Three scientists have won the 2019 Nobel Prize in Physics for their work on understanding "Earth's place in the cosmos" and the evolution of the universe.
One half of the award was given to James Peebles, of the United States, "for theoretical discoveries in physical cosmology."
The other half was awarded jointly to Swiss astronomers Michel Mayor and Didier Queloz "for the discovery of an exoplanet orbiting a solar-type star."
The three men will share a 9-million kronor ($918,000) award, a gold medal and a diploma that the laureates will receive at a ceremony in Stockholm on Dec. 10.
Their work helps us better understand how the universe was formed and what it's made of, changing how we understand the universe.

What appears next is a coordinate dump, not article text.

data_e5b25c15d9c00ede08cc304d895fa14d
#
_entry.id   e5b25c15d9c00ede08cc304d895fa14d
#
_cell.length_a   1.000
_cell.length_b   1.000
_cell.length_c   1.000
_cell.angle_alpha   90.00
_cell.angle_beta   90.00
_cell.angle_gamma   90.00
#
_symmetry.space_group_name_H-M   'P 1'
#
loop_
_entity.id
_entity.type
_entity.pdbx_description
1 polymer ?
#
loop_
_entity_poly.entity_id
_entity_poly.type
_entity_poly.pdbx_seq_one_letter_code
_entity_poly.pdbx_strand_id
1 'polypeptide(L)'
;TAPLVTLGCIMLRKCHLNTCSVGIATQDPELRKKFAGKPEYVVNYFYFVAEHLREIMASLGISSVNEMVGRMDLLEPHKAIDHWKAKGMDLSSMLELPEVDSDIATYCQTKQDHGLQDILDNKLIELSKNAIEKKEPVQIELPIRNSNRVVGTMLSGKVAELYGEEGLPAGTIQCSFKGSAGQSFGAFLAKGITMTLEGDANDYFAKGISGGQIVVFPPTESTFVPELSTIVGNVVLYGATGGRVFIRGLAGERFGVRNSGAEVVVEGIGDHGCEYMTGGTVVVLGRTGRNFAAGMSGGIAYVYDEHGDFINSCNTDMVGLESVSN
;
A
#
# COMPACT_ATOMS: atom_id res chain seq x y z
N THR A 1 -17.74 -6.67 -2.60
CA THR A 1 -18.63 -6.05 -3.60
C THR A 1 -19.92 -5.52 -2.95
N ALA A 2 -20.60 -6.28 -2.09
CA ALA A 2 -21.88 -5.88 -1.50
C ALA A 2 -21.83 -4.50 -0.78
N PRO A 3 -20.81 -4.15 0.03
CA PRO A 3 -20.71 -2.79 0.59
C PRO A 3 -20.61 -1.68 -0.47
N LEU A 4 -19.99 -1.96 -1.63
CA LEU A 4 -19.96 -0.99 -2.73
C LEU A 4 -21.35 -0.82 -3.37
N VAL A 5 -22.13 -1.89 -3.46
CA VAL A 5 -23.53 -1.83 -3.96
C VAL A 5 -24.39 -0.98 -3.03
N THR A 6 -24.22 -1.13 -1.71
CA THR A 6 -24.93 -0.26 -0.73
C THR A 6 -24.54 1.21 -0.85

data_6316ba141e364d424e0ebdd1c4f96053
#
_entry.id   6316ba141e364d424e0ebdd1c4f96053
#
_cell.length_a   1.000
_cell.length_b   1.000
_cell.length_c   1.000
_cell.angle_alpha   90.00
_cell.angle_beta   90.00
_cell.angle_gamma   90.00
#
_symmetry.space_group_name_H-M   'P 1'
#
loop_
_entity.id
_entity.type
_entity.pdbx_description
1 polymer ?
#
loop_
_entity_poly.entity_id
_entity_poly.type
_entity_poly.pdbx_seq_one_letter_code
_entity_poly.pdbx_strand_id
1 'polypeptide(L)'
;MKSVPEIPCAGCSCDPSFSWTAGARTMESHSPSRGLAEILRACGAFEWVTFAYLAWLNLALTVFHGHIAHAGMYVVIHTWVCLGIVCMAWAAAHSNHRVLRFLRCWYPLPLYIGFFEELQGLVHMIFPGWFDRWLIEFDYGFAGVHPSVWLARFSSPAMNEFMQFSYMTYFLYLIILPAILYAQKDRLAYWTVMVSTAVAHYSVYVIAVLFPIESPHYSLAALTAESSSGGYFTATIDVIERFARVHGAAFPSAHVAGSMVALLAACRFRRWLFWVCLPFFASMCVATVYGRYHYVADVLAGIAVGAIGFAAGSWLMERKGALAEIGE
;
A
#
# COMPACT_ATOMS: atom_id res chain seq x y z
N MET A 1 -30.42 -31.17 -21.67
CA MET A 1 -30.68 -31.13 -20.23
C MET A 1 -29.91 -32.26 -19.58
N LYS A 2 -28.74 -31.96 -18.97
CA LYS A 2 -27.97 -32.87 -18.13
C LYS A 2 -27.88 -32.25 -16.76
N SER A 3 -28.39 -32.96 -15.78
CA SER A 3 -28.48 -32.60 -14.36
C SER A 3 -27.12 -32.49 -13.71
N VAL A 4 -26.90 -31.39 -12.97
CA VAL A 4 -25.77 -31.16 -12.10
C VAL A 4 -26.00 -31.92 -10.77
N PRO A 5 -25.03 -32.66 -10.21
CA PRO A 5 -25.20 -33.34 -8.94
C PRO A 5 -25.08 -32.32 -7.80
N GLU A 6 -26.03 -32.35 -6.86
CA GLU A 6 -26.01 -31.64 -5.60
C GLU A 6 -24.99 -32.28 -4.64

In particular, Peebles' theoretical framework, which formed the basis of our modern-day ideas about the universe, enriched the field of cosmology at large, transforming it from "from speculation to science," according to the Royal Swedish Academy of Sciences, which awarded the prize.
Last year's Nobel Prize in Physics was awarded to Donna Strickland of Canada, Arthur Ashkin of the United States and Gerard Mourou of France, for their work on harnessing laser light, which led to the invention of Lasik eye surgery. Strickland was the third woman in history awarded the Nobel Prize in Physics.
Nobel prizes in chemistry and literature will continue to be announced this week, with the most famous prize, the Nobel Peace Prize, announced Friday.